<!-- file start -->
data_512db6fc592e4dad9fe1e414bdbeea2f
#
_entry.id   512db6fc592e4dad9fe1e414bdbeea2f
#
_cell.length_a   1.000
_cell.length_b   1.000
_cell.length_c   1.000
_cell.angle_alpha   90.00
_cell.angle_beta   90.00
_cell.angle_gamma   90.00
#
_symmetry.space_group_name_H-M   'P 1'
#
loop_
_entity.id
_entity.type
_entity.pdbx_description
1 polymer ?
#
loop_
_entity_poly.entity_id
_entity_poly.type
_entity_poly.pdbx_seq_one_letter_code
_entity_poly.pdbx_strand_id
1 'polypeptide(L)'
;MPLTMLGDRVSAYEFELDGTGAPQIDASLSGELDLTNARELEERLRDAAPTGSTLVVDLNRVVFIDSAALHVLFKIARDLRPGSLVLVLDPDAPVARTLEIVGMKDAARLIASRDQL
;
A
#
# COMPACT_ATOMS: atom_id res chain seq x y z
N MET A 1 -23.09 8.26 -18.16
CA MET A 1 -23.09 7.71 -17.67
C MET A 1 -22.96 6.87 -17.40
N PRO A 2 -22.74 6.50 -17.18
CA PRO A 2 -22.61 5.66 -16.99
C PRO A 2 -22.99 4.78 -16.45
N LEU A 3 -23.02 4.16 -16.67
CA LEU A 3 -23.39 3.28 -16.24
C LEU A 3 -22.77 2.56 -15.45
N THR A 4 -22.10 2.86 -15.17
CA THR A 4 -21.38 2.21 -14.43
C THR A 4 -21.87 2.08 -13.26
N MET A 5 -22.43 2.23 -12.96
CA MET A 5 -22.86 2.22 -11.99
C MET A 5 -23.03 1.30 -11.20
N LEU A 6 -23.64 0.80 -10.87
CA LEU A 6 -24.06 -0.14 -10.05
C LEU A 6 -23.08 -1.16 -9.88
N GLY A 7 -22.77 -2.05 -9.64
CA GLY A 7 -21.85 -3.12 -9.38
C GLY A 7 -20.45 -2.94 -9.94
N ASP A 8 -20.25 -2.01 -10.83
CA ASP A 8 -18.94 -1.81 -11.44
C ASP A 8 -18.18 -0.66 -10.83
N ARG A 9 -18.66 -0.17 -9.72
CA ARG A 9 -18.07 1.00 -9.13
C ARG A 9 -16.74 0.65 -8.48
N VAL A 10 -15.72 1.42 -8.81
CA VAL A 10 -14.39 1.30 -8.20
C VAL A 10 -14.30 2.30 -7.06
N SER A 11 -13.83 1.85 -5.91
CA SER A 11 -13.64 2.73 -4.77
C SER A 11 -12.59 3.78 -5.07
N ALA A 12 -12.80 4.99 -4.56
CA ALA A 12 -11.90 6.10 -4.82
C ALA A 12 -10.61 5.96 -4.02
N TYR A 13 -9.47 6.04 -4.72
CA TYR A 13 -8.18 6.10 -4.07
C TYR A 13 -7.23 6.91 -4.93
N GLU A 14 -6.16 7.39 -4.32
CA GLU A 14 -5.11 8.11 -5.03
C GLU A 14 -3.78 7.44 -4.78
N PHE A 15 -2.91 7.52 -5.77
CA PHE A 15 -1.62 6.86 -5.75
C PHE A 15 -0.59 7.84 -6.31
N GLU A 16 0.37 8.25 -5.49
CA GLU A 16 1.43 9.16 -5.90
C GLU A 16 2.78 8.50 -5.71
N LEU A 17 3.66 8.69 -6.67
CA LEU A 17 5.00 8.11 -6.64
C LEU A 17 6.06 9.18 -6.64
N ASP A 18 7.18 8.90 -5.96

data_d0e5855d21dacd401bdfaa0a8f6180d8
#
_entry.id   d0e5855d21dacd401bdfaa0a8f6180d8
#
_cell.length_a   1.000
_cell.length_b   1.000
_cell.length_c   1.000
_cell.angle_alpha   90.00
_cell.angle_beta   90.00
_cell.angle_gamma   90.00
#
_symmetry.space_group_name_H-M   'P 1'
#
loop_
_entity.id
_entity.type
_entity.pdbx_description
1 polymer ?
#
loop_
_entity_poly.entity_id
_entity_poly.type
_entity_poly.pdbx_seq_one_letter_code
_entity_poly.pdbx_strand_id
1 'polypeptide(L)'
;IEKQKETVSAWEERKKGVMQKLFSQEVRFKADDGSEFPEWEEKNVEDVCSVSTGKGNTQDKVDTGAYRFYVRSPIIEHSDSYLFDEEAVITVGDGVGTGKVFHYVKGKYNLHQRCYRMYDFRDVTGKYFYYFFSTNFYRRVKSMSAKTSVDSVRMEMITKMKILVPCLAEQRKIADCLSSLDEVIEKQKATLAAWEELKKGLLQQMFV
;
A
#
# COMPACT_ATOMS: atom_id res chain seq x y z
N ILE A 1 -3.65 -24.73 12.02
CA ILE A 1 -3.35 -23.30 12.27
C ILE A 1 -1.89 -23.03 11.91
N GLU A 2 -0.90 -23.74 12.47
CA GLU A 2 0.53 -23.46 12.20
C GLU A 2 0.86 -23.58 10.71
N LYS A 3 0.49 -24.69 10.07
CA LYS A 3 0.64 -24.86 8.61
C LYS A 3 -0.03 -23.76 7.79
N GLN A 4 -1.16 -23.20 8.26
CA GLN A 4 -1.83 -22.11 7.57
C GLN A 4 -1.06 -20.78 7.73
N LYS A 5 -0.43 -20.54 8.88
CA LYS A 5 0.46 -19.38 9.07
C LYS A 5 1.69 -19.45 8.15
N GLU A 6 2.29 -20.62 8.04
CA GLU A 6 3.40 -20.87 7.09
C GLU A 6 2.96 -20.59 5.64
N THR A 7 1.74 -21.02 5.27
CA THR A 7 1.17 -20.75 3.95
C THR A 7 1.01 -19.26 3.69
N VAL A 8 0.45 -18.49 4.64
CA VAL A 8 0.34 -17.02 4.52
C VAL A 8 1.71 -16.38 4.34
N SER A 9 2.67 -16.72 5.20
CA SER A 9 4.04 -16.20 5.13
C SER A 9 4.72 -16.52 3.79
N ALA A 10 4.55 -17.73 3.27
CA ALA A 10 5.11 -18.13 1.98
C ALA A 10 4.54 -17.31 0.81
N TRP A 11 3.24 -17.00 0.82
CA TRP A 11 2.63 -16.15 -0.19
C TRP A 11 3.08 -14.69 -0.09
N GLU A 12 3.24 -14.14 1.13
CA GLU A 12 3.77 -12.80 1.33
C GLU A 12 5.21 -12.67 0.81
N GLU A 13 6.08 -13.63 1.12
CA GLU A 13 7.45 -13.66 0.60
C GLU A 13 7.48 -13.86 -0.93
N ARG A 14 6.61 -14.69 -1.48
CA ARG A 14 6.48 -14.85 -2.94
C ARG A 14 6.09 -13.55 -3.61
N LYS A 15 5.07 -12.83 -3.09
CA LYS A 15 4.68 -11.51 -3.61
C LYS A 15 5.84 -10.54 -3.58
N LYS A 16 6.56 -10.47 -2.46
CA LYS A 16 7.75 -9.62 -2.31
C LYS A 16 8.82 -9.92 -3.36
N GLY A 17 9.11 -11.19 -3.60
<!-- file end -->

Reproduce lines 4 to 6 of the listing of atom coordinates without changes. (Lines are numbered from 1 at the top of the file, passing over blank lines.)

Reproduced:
#
_cell.length_a   1.000
_cell.length_b   1.000